Anthony C. DiCesare
Anthony C. DiCesare, 60, a psychologist who was in private practice in Silver Spring and taught at Towson University, died of congestive heart failure Dec. 27 at Holy Cross Hospital. A resident of Silver Spring, he had lived in the Washington area since 1968.
Dr. DiCesare was a native of Holden, Mass., and a graduate of Suffolk University. He received a master's degree in psychology from Michigan State University and a doctorate in psychology and statistics from the University of Maryland. He served in the Air Force.
Early in his career, Dr. DiCesare was a counselor and testing specialist in the schools of Bath, Mich. Later he was associate director for institutional development at Towson and vice chairman of the university's graduate programs in psychology. He retired as an associate professor in June.
Dr. DiCesare did research and published articles on the influence of race in the acquisition of counseling skills and on suicide prevention techniques. He also wrote about personality change after traumatic brain injury.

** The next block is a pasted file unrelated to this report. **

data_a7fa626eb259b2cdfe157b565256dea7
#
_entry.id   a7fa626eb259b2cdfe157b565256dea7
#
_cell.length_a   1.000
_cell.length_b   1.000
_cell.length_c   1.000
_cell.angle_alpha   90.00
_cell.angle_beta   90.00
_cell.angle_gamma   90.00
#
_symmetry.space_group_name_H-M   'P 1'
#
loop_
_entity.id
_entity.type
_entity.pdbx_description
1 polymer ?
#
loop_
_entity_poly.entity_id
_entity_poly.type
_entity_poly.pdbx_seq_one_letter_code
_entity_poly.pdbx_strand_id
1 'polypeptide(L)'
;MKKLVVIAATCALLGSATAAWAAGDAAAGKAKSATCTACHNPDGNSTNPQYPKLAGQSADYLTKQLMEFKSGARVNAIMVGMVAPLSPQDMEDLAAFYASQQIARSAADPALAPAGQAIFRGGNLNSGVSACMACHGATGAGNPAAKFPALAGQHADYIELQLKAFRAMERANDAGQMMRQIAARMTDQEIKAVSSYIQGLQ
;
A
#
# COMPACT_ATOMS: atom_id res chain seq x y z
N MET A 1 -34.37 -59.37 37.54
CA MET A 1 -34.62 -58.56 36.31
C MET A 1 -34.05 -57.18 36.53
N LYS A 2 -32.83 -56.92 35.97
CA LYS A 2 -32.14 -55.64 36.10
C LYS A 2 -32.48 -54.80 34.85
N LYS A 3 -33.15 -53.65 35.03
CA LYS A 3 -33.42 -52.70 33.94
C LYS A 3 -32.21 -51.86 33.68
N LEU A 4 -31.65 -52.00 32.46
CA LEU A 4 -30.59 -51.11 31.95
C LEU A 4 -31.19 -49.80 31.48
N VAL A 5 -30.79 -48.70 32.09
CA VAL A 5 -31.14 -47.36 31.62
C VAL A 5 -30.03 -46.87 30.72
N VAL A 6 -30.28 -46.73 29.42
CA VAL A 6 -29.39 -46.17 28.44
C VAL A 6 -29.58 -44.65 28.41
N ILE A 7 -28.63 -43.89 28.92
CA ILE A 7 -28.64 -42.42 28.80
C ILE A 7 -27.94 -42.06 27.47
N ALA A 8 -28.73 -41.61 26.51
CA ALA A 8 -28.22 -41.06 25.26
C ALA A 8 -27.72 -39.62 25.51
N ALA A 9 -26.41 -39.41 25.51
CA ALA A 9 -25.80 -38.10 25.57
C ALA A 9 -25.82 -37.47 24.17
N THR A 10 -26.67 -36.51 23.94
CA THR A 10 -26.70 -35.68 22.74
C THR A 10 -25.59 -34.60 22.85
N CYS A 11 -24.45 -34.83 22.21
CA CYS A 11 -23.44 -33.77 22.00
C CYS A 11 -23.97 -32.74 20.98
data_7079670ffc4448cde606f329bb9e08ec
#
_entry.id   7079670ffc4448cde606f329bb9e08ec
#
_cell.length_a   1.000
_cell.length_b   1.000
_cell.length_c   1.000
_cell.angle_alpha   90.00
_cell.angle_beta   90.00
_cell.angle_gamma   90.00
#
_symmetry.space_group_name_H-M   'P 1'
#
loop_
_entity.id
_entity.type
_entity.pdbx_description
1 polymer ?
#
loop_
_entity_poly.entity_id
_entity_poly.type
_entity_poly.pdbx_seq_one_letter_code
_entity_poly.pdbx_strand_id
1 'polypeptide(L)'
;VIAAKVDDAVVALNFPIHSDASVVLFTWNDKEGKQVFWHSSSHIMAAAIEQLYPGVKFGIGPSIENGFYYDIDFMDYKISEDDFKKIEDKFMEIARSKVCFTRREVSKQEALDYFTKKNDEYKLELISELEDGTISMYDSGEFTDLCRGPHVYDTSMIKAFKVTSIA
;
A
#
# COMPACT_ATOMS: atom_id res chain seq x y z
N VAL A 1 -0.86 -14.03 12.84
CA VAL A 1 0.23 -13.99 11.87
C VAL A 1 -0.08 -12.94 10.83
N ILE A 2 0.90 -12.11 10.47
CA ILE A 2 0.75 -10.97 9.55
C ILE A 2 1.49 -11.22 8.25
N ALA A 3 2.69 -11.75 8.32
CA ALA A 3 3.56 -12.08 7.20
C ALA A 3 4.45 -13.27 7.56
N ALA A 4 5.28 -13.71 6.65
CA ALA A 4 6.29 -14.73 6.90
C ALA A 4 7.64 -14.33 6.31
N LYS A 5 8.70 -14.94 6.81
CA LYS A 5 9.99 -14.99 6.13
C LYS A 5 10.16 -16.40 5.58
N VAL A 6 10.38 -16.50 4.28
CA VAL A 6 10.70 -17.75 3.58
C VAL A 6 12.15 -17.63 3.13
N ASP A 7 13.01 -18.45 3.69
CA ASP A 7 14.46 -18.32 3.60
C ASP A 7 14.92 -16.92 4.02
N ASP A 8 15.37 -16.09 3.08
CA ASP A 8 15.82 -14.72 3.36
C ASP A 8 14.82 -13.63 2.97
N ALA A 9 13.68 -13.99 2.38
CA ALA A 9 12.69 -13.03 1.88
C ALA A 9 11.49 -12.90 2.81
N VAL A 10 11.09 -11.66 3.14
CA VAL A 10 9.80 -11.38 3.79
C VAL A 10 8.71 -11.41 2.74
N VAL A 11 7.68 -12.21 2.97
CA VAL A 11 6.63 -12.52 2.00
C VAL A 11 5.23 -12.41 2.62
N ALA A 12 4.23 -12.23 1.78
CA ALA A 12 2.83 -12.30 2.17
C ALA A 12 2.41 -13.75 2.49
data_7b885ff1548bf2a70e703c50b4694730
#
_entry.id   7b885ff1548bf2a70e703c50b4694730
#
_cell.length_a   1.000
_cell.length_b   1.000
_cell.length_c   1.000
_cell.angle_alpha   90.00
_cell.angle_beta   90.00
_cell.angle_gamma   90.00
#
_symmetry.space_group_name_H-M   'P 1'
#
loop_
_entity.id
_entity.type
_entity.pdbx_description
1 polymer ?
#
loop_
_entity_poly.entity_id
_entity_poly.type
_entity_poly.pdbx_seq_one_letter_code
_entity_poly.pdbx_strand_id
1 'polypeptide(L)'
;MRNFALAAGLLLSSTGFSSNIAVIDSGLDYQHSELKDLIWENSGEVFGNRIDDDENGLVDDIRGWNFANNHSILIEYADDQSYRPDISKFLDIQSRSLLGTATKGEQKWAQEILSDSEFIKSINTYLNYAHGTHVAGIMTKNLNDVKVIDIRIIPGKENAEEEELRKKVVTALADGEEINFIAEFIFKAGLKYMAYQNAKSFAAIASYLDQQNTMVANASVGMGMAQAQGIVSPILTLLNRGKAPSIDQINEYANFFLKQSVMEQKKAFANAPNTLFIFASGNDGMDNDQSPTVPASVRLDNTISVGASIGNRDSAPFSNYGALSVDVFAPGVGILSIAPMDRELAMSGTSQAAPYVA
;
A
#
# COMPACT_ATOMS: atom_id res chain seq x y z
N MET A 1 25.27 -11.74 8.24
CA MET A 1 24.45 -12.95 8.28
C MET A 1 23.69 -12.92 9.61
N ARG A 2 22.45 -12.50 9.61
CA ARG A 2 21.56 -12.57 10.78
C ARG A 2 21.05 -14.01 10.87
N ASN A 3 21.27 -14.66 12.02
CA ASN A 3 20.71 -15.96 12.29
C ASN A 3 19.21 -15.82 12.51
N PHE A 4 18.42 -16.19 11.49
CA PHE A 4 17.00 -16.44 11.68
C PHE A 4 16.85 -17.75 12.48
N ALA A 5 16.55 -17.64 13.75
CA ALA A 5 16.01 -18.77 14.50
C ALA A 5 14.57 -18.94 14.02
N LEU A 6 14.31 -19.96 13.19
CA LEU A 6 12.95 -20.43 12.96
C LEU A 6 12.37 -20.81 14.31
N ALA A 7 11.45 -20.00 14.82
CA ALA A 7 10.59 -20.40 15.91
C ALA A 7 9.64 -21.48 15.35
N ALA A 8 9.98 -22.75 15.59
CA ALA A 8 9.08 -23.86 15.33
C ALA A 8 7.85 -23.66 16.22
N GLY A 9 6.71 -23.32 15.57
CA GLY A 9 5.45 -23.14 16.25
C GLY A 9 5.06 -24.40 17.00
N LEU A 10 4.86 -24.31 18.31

He was a member of the American Psychological Association, National Register of Health Service Providers in Psychology and St. John the Baptist Catholic Church. He was a volunteer with the D.C. Hotline.
Survivors include his wife of 35 years, Constance Bogh DiCesare of Silver Spring; a son, Anthony Eric DiCesare of Olympia, Wash.; his mother, Mary Pace of Everett, Mass.; and a sister.
Joseph M. Matusek
Joseph M. Matusek, 65, who retired in 1990 as comptroller and vice president of the National Bank of Washington, died of lung cancer Jan. 4 at his home in Silver Spring.
Mr. Matusek was born in Dunmore, Pa., and raised in Washington. He was a graduate of Western High School and Southeastern University. He served in the Army in Germany.
He worked for Liberty and State National banks before joining National Bank around 1960.
He was a member of St. John the Baptist Catholic Church in Silver Spring and president of the Washington chapter of the Bank Administration Institute.
Survivors include his wife, Eleanor Matusek of Silver Spring; five children, Donna Greenan of Annapolis, David Matusek of Silver Spring, Joseph R. Matusek of Olney, Regina Williams of Columbia and Mark Matusek of Derwood; a brother, Robert Matusek of Frederick, Md.; and nine grandchildren.
Carl A. Covington